A blog will not make you money. Your blog is a vehicle for you to use to start making money. And this takes it’s sweet ass time. You have to launch it, write on it – every day – for a few months (at least), build an audience, get that audience to love and trust you, and then start developing ideas for monetisation. The notion that you can start a blog and start making money from the off is totally and utterly ludicrous.
And remember, always keep it classy
However you choose to make money from your blog, having the utmost integrity is key. Not only by disclosing when you’ve been paid (or gifted) something to write about it (you readers will NOT like feeling like they’re being duped or lied to) but also with who you choose to work. If you get a slightly icky feeling when you think about it, or something just doesn’t sit right with you then listen to your gut. If you don’t like the way something feels, you readers probably won’t either.
The other thing to realise is that not all these avenues will necessarily work for your blog. I know many bloggers who do really well out of affiliate links or example, but I’ve tried it and never really made enough to make it worth the effort. Don’t be afraid to experiment and learn through trial & error what works best for you, your readers and your business.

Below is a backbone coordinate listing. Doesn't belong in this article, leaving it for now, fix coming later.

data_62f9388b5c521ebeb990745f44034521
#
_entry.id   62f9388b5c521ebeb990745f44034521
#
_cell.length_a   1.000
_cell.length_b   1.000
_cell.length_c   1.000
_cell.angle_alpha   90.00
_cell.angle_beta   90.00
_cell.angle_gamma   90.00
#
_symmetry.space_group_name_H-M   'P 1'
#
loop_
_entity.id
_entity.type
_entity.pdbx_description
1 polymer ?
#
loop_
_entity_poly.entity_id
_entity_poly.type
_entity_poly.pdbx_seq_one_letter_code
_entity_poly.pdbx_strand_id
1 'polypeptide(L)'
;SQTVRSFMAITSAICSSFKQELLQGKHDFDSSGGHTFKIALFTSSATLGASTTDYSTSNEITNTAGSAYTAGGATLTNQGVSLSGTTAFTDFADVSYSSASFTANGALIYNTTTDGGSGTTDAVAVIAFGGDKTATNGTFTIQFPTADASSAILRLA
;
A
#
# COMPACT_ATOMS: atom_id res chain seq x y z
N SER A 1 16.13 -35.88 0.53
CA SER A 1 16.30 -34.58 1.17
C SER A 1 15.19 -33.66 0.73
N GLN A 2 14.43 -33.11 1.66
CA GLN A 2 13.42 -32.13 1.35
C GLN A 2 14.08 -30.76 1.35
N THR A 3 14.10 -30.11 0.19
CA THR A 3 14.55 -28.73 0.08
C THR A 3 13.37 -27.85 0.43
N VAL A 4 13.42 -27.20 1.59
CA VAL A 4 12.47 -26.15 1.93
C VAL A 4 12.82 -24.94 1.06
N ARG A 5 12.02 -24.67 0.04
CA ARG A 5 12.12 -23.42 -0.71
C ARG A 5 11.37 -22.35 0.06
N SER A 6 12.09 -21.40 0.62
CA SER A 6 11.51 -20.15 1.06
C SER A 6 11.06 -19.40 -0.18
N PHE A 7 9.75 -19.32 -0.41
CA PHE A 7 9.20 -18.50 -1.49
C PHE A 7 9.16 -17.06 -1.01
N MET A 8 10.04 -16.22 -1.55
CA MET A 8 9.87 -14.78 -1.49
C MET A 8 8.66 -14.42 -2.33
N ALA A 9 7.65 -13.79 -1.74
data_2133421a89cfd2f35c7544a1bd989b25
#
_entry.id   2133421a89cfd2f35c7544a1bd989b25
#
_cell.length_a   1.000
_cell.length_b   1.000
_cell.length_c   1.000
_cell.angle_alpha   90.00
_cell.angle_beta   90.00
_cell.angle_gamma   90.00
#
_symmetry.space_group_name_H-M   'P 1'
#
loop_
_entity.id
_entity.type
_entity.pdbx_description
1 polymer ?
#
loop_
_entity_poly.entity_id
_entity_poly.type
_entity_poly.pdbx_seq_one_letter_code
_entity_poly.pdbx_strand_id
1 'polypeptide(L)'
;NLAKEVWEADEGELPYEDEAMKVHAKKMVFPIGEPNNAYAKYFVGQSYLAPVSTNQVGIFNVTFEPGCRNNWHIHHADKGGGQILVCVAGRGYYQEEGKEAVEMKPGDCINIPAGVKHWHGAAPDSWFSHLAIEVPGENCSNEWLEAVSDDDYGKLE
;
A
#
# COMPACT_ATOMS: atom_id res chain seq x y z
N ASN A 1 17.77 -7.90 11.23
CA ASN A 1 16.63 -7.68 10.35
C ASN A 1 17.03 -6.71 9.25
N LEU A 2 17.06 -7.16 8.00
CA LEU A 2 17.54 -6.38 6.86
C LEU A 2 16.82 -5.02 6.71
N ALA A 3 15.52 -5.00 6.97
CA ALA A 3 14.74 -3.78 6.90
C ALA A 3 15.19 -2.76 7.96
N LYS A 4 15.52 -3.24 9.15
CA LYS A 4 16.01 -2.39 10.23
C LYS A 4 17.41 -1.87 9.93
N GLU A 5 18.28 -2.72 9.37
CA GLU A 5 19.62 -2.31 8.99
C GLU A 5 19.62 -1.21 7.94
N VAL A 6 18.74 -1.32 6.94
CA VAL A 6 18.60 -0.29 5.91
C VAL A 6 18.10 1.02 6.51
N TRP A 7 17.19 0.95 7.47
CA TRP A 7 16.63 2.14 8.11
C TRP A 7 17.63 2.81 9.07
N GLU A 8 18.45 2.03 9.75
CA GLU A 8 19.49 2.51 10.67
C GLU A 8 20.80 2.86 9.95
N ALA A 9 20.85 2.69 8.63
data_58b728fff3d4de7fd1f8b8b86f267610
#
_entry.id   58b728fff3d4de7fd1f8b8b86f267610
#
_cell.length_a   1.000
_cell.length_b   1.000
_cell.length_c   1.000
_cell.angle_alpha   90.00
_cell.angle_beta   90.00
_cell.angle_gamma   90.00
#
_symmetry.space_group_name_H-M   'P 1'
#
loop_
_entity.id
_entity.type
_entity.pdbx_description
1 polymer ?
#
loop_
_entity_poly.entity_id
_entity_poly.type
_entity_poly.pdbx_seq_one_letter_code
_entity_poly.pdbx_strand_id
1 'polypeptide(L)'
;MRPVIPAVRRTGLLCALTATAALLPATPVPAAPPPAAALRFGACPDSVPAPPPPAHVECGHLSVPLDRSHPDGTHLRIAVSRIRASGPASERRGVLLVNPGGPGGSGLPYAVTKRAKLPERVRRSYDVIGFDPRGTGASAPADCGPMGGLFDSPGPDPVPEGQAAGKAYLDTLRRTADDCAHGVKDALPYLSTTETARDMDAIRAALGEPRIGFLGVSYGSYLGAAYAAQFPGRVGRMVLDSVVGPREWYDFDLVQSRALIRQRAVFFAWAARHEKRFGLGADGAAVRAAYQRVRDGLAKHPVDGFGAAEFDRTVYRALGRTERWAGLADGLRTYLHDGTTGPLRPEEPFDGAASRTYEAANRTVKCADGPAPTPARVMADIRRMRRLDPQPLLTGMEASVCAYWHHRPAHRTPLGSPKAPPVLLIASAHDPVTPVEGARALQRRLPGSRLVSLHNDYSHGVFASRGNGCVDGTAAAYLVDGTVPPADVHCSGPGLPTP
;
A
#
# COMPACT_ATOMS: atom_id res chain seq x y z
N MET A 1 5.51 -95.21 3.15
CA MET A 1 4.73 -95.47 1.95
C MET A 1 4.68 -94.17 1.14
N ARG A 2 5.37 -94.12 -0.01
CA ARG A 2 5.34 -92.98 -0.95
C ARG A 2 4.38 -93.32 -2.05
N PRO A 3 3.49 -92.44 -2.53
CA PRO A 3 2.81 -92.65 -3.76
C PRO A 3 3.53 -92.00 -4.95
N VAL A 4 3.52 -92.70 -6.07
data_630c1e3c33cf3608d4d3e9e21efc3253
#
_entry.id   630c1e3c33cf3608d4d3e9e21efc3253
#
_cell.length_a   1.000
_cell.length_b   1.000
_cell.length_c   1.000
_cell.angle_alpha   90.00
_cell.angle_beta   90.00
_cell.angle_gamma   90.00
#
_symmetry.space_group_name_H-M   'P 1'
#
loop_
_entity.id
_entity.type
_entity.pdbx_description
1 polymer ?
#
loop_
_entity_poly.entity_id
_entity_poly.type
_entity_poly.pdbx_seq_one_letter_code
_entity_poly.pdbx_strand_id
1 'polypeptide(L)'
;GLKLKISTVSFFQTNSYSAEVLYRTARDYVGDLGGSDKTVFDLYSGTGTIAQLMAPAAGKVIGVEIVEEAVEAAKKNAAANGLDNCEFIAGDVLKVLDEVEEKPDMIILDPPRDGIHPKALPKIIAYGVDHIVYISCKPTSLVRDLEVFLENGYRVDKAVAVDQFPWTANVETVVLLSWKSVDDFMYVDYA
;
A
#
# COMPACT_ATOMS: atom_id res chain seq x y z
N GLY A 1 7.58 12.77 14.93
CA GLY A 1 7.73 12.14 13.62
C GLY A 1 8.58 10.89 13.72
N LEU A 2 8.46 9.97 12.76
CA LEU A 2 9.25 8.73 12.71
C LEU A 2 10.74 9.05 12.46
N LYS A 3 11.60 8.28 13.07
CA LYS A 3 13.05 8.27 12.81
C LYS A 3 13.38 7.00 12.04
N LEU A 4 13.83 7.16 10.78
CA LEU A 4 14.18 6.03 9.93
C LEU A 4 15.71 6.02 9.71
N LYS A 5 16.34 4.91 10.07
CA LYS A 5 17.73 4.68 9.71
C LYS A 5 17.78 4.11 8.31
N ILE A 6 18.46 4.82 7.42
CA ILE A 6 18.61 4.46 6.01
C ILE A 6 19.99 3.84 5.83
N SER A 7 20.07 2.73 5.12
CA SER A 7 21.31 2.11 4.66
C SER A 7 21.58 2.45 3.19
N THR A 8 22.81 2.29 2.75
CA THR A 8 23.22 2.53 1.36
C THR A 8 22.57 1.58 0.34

Many bloggers have come under scrutiny for monetising their blogs with things like brand collaborations, affiliate links, ‘selling out’ to advertisers or by accepting gifts for review, but what many people outside the blogging bubble don’t realise is just how vital is it to have these various streams of revenue and to build these relationships. Without them our blogs simply wouldn’t exist. Bloggers need to be constantly thinking “what’s next?”, to question the status quo and push boundaries in order to stay ahead of the curve. We need to be savvy about how we create our content and inventive with how we make our money. While that might lead to some raised eyebrows, until a concrete and one-size-fits-all method to monetise digital publishing comes to light, bloggers will constantly have to develop and redevelop ways to earn a crust. It’s not an easy job – far from it – but it’s the best bloody job in the world.
- Photography: Brooke Davis of Blush by B